The Placement Tip To Keep In Mind When Charring Vegetables On The Grill

Plate of grilled vegetables
Plate of grilled vegetables - Fcafotodigital/Getty Images

Summer is the season for grilling, and not only huge chunks of meat. Hearty plates of barbecued chicken and burgers taste better served with perfectly charred vegetables. When cooked correctly in high, dry heat, veggies release a caramelized sweetness and subtle smokiness, providing a tasty counterpoint to the richness of grilled protein. Knowing when to cook them in direct or indirect heat on the grill is key to coaxing this deliciousness.

As its name implies, direct heat involves cooking food directly over a fire with a temperature range of 450 to 600 degrees Fahrenheit. This leaves a wonderful char on soft and moist produce like eggplants, onions, zucchini, and bell peppers, as well as leafy greens like bok choy and kale, and slender veggies like asparagus, okra, and green beans. One thing to know about grilling vegetables is they cook very quickly. Don't let them sit on the grill for more than 4 minutes per side.

Some vegetables need to be parboiled before you cook them with direct heat, such as hard and fibrous produce like artichokes, carrots, and broccoli. Boil salted water in a pot and put the vegetables in, letting them simmer for 3 to 5 minutes.

Clean and slice your vegetables before putting them on the grill. Cut them into 1/2-inch pieces so they don't fall through the grates. You can also use toothpicks or skewers to pin onion slices together so they don't fall apart.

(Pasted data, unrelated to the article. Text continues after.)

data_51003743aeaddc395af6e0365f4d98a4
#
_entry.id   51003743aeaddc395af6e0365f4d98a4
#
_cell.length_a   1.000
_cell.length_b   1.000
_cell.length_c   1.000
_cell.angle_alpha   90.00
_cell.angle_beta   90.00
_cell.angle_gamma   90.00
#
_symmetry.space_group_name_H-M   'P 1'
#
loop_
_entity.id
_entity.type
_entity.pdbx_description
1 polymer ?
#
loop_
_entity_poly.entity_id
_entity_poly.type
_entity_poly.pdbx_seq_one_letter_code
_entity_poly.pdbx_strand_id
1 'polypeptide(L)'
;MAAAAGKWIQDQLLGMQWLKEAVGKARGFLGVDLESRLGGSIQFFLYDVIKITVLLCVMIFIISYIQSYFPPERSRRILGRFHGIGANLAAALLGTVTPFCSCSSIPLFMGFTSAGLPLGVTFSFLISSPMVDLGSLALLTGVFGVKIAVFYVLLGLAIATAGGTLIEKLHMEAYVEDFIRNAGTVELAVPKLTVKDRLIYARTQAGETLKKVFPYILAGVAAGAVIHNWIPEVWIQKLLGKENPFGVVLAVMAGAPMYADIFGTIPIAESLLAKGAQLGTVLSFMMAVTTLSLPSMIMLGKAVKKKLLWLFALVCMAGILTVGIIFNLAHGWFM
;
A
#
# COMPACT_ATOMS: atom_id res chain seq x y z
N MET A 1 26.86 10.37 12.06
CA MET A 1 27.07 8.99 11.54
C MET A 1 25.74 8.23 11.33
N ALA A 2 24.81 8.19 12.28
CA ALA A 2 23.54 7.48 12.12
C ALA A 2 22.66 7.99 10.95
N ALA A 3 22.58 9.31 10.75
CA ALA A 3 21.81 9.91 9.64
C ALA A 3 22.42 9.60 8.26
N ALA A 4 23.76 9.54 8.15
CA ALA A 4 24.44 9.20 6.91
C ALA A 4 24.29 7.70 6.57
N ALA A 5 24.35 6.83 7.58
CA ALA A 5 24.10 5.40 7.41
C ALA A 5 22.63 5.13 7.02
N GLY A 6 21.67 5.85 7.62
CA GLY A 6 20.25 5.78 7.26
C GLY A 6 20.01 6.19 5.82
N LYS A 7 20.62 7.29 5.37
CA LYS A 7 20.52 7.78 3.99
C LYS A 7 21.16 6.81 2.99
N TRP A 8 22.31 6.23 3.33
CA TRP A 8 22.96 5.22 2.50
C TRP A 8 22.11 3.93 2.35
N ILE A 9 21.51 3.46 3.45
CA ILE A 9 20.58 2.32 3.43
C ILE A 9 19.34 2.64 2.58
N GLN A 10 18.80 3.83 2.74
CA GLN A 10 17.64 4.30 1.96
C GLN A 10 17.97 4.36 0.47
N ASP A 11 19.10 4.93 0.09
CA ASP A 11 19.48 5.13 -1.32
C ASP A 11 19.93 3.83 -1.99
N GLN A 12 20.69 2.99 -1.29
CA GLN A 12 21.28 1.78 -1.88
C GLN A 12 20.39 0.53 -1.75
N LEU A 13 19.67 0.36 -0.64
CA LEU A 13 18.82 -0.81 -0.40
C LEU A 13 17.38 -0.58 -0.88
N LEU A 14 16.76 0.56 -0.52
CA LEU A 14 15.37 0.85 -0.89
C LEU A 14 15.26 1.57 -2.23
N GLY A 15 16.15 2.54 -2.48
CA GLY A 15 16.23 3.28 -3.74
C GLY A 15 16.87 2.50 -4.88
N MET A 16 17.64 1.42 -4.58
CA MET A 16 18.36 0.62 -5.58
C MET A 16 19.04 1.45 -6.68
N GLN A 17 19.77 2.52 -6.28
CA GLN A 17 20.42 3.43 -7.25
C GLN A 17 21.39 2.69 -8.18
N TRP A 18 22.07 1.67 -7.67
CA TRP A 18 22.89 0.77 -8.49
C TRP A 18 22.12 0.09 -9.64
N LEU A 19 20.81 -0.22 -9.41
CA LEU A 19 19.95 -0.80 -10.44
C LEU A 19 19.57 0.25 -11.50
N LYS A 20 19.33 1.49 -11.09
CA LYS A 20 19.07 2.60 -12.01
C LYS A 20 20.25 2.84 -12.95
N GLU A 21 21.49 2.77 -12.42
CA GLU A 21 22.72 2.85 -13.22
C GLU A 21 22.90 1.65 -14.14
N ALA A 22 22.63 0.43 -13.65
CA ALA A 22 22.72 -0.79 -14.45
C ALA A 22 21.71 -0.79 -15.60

Read more: 13 Underrated Cuts Of Meat You Should Be Grilling

Indirect Grilling Works Best For Heavier Vegetables

putting vegetables on the grill
putting vegetables on the grill - Liudmila Chernetska/Getty Images

Large, dense produce like tubers, root vegetables, and winter squash take much longer to cook, so placing them in direct heat will leave you with burnt food. Grill them in indirect heat instead. Similar to baking and roasting, this method uses circulating hot air to cook the vegetables rather than exposure to the fire. Whereas direct heat requires the grill to remain open, you need to close the lid so the heat inside remains steady and the vegetables get cooked thoroughly and evenly. Indirect grilling calls for a temperature range of 350 to 400 degrees Fahrenheit, with cooking time ranging from 40 to 60 minutes.

This method can also be combined with direct heat, especially when you need to keep smaller, thinner veggies warm. If you won't be serving charred bell peppers immediately, for example, remove them from the fire just before they're done and transfer them to the outer edge of the grill. Their internal heat will keep them cooking without getting burned.

To bring out the best of your charred vegetables, coat them with olive oil and a sprinkle of salt and pepper before they hit the grill. You can even soak the dense and starchy ones in a marinade to amp up their flavor. Try olive oil with lemon juice and fresh herbs. You can also add honey so the food gets some photo-worthy grill marks to go with the juicy and delectable sweetness.

Read the original article on Tasting Table